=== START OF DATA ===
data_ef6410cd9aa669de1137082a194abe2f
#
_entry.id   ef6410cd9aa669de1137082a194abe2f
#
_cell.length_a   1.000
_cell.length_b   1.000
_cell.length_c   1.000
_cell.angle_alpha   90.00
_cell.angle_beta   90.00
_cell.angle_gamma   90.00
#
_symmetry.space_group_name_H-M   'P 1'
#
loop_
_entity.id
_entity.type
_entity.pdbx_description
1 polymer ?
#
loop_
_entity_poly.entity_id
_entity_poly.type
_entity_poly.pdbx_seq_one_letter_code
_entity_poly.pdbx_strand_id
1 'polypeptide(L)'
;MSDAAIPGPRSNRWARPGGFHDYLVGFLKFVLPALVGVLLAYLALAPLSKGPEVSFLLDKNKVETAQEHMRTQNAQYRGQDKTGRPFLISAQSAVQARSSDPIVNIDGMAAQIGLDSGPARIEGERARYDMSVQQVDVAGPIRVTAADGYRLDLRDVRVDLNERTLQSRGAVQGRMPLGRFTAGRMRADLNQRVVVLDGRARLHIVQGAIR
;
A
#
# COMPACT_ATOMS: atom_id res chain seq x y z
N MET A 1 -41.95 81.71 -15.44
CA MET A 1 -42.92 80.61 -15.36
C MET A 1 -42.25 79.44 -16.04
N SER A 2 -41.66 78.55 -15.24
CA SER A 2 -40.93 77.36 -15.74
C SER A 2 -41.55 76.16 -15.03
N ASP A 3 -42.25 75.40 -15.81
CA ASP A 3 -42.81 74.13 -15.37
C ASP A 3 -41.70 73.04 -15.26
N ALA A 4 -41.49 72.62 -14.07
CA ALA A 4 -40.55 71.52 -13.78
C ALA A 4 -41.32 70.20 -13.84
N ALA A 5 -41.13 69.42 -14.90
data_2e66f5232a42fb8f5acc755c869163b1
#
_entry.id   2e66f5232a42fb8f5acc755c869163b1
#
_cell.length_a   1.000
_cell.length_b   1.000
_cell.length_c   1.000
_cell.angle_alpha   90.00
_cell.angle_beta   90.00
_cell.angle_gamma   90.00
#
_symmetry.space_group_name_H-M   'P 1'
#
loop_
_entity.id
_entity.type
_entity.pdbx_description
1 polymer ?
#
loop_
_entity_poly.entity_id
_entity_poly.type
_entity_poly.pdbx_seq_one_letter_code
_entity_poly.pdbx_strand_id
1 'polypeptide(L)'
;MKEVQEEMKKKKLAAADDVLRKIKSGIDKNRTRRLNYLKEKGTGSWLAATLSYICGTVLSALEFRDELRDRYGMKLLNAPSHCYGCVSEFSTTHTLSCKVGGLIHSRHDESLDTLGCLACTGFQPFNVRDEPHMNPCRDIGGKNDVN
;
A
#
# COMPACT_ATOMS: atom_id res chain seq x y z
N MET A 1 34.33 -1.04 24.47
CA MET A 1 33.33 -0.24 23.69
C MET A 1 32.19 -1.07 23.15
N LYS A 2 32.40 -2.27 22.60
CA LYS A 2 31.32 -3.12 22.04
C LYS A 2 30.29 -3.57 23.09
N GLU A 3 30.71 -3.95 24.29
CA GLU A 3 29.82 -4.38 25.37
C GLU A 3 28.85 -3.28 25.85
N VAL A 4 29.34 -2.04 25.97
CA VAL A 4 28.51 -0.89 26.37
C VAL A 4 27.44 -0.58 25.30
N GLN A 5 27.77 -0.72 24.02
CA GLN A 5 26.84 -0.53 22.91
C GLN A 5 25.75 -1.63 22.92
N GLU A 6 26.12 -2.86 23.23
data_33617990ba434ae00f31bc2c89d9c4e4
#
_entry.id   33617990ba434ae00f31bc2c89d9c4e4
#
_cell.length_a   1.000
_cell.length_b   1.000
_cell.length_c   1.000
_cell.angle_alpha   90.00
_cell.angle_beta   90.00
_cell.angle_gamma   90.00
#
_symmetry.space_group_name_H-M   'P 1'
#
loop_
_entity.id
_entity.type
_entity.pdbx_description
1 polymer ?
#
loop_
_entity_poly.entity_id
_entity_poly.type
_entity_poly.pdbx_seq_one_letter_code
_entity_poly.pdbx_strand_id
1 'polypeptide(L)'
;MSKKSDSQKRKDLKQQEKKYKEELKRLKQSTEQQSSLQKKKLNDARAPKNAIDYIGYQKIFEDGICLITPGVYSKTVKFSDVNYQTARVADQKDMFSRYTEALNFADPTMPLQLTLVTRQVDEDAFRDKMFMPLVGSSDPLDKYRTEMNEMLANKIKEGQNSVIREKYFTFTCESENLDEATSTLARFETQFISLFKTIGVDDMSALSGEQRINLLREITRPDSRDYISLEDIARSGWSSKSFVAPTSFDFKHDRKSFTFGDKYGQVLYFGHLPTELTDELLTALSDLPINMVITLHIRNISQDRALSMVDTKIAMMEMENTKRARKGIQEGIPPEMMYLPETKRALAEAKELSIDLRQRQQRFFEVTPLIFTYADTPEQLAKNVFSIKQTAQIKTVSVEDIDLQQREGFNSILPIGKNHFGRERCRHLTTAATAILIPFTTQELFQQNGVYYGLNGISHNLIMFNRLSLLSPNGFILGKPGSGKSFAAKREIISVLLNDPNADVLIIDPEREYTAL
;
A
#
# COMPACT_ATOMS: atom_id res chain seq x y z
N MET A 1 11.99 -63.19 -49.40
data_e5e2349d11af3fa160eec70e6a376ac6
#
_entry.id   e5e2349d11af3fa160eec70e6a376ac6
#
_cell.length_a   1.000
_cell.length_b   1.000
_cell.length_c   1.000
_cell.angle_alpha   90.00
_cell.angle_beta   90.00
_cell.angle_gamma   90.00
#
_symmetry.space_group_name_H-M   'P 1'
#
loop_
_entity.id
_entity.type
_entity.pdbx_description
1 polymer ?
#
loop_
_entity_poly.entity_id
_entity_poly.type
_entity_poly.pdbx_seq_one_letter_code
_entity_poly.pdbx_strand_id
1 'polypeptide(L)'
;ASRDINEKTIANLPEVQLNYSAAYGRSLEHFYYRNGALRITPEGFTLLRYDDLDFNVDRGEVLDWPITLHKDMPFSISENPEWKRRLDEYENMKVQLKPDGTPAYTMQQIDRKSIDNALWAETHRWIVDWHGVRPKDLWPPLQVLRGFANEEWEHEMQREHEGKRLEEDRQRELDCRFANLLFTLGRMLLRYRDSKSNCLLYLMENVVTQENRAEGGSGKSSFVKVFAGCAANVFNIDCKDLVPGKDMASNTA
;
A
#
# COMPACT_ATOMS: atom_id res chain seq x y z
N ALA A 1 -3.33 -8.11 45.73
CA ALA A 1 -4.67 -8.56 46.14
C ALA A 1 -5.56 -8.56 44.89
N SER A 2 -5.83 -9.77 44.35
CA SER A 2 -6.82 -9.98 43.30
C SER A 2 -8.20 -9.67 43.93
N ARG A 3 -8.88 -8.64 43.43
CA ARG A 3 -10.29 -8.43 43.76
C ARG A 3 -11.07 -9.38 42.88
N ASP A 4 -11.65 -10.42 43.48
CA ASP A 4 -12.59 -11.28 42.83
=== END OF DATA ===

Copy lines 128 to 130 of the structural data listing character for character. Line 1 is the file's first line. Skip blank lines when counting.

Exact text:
_cell.angle_alpha   90.00
_cell.angle_beta   90.00
_cell.angle_gamma   90.00